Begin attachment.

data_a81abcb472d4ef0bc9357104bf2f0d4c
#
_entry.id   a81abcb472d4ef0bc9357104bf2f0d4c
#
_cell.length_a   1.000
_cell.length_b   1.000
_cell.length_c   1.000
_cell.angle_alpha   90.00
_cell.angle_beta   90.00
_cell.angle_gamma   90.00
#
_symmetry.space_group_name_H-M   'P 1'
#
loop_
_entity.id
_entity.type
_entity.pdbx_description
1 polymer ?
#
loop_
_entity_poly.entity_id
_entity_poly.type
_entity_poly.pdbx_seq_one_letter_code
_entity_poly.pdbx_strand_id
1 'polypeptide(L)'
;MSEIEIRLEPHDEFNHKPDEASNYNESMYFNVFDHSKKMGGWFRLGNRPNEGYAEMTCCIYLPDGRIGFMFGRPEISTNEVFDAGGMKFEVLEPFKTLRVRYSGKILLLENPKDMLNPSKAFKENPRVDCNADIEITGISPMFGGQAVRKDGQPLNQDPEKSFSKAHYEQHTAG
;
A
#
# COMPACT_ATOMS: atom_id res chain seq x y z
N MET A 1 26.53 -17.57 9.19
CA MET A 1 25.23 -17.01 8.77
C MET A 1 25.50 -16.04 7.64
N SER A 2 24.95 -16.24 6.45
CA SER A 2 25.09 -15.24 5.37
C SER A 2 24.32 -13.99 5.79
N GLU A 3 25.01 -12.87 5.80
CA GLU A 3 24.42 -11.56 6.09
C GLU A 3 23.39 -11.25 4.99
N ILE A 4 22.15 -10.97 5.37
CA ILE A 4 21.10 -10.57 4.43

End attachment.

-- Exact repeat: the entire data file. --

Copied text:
data_a81abcb472d4ef0bc9357104bf2f0d4c
#
_entry.id   a81abcb472d4ef0bc9357104bf2f0d4c
#
_cell.length_a   1.000
_cell.length_b   1.000
_cell.length_c   1.000
_cell.angle_alpha   90.00
_cell.angle_beta   90.00
_cell.angle_gamma   90.00
#
_symmetry.space_group_name_H-M   'P 1'
#
loop_
_entity.id
_entity.type
_entity.pdbx_description
1 polymer ?
#
loop_
_entity_poly.entity_id
_entity_poly.type
_entity_poly.pdbx_seq_one_letter_code
_entity_poly.pdbx_strand_id
1 'polypeptide(L)'
;MSEIEIRLEPHDEFNHKPDEASNYNESMYFNVFDHSKKMGGWFRLGNRPNEGYAEMTCCIYLPDGRIGFMFGRPEISTNEVFDAGGMKFEVLEPFKTLRVRYSGKILLLENPKDMLNPSKAFKENPRVDCNADIEITGISPMFGGQAVRKDGQPLNQDPEKSFSKAHYEQHTAG
;
A
#
# COMPACT_ATOMS: atom_id res chain seq x y z
N MET A 1 26.53 -17.57 9.19
CA MET A 1 25.23 -17.01 8.77
C MET A 1 25.50 -16.04 7.64
N SER A 2 24.95 -16.24 6.45
CA SER A 2 25.09 -15.24 5.37
C SER A 2 24.32 -13.99 5.79
N GLU A 3 25.01 -12.87 5.80
CA GLU A 3 24.42 -11.56 6.09
C GLU A 3 23.39 -11.25 4.99
N ILE A 4 22.15 -10.97 5.37
CA ILE A 4 21.10 -10.57 4.43